She rode the bus like a triumphant princess, her regal Pekinese safely ensconced in the bag she has knitted for him. She held him close to her heart, his fluffy black head adorned with a cute little blood red bow, resting trustingly against her matching red blouse. Nancy knew that they looked clichéd and doltish to others, but she was too happy to care. It had felt right to dress up for the ride. The bow was a graduation cap of sorts, it’s colour chosen to signify life. Six months back he had been marked PTS, ‘put to sleep’. Today she was taking him home. It had been an arduous and painful journey, and this was their winning lap.
She still shook with revulsion every time she recalled the headline – “41 dogs recovered from house of horror”. A few of those poor dears had been moved to the shelter she volunteered with. The next day when she went in there, she could hardly believe what she heard. It had taken the animal control officers almost eight hours to extract the dogs from an abandoned house where they had been soaking in their own urine and feces. The veterinarians and volunteers were hard at work cleaning and medicating the dogs. Nancy immediately set about cleaning the poop and hair that was all over the floors. And that was when she first saw it. A dirty cage housing what looked like a big lump of filth, with the ominous words “PTS” marked on it. Was that actually an animal in there? How was he still alive? She read the doctor’s notes stuck on the cage. “Possible Pekingese mix. Unresponsive. Acute Crate State.”
Something clawed at Nancy’s heart. Putting him to sleep was the humane thing to do. But, at the very least, he deserved to be cleaned and given an honourable death. It was by no means an easy job. The poor thing was so emaciated that she had to be extra careful handling him. Hours of snipping, wiping, washing later, she could finally see the little pup. It was while she was trying to get him to drink some water, that the miracle happened. The little warrior’s sluggish paw reached out for her, and in that instant her heart was lost.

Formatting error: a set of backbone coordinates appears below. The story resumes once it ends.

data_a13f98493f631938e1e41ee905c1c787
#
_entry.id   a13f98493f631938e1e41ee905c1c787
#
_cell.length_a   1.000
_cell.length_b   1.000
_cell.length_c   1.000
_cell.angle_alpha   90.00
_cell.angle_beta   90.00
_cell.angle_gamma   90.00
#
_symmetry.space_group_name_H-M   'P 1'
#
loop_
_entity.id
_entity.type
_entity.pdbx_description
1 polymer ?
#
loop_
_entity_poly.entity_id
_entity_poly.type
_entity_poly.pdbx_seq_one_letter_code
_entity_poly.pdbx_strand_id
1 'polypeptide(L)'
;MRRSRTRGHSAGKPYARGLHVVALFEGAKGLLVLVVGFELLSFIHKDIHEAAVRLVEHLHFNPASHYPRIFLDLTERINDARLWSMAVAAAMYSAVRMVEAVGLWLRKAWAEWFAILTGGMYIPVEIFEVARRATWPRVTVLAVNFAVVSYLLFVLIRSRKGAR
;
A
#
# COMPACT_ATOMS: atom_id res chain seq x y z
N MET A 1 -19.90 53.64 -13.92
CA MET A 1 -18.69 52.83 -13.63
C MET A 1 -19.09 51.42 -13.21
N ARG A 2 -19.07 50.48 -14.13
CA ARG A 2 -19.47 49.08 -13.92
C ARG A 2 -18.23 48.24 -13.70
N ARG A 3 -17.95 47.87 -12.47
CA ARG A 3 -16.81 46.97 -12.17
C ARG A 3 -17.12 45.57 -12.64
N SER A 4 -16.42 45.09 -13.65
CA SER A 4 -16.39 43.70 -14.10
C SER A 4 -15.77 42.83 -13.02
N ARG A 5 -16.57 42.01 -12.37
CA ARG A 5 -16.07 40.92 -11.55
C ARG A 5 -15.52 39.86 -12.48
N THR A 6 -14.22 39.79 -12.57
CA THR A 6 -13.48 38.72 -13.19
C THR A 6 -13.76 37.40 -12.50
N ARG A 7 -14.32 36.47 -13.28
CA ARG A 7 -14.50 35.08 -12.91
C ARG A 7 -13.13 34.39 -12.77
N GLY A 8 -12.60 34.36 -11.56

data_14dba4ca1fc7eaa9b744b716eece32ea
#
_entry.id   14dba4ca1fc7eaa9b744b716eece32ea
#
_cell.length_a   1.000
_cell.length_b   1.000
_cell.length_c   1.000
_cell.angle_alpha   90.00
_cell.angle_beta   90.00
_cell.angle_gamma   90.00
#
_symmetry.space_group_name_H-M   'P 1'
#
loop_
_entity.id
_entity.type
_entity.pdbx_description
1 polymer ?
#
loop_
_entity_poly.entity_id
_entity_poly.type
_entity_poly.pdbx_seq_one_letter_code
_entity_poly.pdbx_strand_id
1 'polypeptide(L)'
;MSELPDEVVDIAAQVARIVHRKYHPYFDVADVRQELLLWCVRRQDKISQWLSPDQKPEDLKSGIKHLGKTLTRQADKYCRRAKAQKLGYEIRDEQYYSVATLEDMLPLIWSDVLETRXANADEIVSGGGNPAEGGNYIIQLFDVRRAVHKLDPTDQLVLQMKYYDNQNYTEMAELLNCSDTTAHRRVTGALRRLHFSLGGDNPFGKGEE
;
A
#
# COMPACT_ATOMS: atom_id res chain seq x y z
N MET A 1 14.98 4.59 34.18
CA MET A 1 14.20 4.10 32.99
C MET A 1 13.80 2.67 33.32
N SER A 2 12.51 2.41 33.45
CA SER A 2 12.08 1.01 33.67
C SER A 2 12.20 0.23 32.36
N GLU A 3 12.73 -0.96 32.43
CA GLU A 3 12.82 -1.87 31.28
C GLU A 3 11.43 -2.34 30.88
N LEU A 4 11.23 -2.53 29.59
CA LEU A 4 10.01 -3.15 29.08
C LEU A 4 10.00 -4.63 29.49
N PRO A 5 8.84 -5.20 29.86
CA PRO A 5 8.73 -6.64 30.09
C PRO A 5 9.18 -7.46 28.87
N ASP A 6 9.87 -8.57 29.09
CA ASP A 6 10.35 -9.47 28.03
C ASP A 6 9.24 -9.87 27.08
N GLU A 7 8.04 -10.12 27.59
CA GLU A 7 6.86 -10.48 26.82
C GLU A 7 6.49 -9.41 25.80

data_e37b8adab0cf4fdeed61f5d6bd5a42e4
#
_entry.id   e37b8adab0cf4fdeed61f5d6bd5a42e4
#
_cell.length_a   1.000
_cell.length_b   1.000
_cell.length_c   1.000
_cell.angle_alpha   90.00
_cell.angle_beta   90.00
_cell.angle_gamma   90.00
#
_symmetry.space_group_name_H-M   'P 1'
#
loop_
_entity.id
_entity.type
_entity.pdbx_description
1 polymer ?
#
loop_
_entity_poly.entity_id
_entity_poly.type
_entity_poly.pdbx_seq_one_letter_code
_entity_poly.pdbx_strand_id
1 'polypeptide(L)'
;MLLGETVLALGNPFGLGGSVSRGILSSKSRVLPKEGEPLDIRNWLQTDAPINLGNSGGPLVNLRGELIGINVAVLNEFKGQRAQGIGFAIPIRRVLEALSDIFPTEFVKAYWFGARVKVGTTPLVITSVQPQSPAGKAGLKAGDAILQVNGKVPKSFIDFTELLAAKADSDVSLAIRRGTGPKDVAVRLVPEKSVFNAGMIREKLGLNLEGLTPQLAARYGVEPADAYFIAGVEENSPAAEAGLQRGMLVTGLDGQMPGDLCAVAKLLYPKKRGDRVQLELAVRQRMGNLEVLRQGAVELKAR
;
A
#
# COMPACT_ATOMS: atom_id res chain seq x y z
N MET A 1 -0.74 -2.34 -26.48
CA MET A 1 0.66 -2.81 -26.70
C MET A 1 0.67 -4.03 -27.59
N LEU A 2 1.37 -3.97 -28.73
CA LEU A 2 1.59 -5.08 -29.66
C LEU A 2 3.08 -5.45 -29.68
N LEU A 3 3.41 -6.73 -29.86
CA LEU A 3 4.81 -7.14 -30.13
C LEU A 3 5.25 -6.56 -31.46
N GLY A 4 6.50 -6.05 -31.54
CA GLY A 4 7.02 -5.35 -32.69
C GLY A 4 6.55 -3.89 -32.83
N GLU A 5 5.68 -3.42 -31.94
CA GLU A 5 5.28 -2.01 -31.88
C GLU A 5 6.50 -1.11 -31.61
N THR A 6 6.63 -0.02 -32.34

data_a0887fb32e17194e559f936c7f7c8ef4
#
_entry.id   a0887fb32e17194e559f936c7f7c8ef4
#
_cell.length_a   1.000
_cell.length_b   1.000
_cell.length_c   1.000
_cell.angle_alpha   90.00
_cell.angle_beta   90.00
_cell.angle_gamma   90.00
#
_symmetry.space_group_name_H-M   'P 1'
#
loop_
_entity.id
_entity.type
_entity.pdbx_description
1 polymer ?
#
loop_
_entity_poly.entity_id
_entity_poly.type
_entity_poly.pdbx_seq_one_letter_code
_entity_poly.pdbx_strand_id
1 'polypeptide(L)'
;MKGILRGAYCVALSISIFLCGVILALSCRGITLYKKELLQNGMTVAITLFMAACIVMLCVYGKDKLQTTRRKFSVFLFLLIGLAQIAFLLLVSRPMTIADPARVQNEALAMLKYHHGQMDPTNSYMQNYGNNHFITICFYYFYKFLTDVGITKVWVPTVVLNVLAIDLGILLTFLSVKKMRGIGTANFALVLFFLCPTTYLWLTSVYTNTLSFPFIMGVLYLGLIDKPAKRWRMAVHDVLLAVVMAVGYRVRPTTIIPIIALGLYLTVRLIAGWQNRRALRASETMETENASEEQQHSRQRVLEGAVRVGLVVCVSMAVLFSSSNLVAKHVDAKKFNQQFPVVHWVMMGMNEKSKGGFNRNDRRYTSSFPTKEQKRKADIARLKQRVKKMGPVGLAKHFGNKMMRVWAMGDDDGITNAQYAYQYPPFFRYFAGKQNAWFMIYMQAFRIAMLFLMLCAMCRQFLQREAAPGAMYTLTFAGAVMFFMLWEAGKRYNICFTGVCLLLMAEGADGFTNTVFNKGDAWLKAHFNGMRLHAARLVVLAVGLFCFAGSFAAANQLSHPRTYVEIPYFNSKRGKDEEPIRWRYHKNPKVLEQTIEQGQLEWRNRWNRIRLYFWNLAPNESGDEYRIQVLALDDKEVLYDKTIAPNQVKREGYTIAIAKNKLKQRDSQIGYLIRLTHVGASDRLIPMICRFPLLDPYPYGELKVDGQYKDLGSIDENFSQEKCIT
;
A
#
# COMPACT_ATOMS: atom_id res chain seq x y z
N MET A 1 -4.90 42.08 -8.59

She begged the vet to allow her to attempt nursing him back. Health checks diagnosed him with minor patellar luxation and fold dermatitis, nothing some well planned physiotherapy and topical antibiotic couldn’t take care of. He would always have a limp, but he would live. Her Tyson was a fighter.
The battle didn’t end with his physical care. Tyson started exhibiting mild agoraphobia. When ever she said ‘walk’, his ears and tail would lower, he would get very agitated and physically stick to the walls. She tried to cajole him, sing to him in that soft tone that he loved so much, but to no avail. Finally she decided to resort to a little bribery and corruption. Nancy sat herself out side, just a few feet from the door, knitting and humming, surrounded by Tyson’s favourite squeaky toys and the super rich tea biscuits. It took an hour, but he slowly started inching closer and closer, until he finally crossed the threshold and was close enough to be rewarded with a scratch on his chest and at the top of his tail, just as his natural mother would have.
Short stays gradually evolved into short walks, culminating today, when the vet had teasingly winked – Time to take him home Nancy. You’r hogging unnecessary space.
So here they were, him in his little red bow and she in my matching red blouse, two champions riding the bus. Going home.